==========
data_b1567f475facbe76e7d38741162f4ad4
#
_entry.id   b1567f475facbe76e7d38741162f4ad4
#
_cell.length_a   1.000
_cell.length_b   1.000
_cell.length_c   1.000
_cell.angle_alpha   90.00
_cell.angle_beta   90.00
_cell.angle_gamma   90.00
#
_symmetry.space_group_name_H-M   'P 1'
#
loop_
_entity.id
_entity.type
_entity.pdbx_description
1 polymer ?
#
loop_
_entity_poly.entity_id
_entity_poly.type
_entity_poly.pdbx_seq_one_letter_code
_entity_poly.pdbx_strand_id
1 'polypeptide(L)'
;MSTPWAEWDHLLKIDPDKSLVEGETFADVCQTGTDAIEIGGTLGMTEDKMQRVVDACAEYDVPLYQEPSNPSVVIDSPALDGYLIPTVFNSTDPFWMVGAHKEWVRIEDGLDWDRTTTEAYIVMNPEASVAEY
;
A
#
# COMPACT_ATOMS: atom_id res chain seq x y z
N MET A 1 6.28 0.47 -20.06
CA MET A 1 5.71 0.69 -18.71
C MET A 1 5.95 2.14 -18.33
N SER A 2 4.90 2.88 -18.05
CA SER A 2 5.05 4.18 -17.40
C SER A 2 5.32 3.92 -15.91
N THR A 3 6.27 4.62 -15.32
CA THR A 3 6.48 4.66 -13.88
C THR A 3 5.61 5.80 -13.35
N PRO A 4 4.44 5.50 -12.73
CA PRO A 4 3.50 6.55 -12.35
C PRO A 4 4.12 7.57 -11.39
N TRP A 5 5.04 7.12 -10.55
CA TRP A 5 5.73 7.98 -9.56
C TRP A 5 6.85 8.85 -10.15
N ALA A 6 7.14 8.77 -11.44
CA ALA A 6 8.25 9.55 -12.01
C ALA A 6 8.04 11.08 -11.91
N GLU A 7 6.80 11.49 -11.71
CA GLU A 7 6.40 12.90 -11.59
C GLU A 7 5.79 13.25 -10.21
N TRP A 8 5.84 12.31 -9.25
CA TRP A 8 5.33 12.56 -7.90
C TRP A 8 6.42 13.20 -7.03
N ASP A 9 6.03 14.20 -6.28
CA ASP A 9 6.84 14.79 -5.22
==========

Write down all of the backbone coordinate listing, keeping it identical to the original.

data_b1567f475facbe76e7d38741162f4ad4
#
_entry.id   b1567f475facbe76e7d38741162f4ad4
#
_cell.length_a   1.000
_cell.length_b   1.000
_cell.length_c   1.000
_cell.angle_alpha   90.00
_cell.angle_beta   90.00
_cell.angle_gamma   90.00
#
_symmetry.space_group_name_H-M   'P 1'
#
loop_
_entity.id
_entity.type
_entity.pdbx_description
1 polymer ?
#
loop_
_entity_poly.entity_id
_entity_poly.type
_entity_poly.pdbx_seq_one_letter_code
_entity_poly.pdbx_strand_id
1 'polypeptide(L)'
;MSTPWAEWDHLLKIDPDKSLVEGETFADVCQTGTDAIEIGGTLGMTEDKMQRVVDACAEYDVPLYQEPSNPSVVIDSPALDGYLIPTVFNSTDPFWMVGAHKEWVRIEDGLDWDRTTTEAYIVMNPEASVAEY
;
A
#
# COMPACT_ATOMS: atom_id res chain seq x y z
N MET A 1 6.28 0.47 -20.06
CA MET A 1 5.71 0.69 -18.71
C MET A 1 5.95 2.14 -18.33
N SER A 2 4.90 2.88 -18.05
CA SER A 2 5.05 4.18 -17.40
C SER A 2 5.32 3.92 -15.91
N THR A 3 6.27 4.62 -15.32
CA THR A 3 6.48 4.66 -13.88
C THR A 3 5.61 5.80 -13.35
N PRO A 4 4.44 5.50 -12.73
CA PRO A 4 3.50 6.55 -12.35
C PRO A 4 4.12 7.57 -11.39
N TRP A 5 5.04 7.12 -10.55
CA TRP A 5 5.73 7.98 -9.56
C TRP A 5 6.85 8.85 -10.15
N ALA A 6 7.14 8.77 -11.44
CA ALA A 6 8.25 9.55 -12.01
C ALA A 6 8.04 11.08 -11.91
N GLU A 7 6.80 11.49 -11.71
CA GLU A 7 6.40 12.90 -11.59
C GLU A 7 5.79 13.25 -10.21
N TRP A 8 5.84 12.31 -9.25
CA TRP A 8 5.33 12.56 -7.90
C TRP A 8 6.42 13.20 -7.03
N ASP A 9 6.03 14.20 -6.28
CA ASP A 9 6.84 14.79 -5.22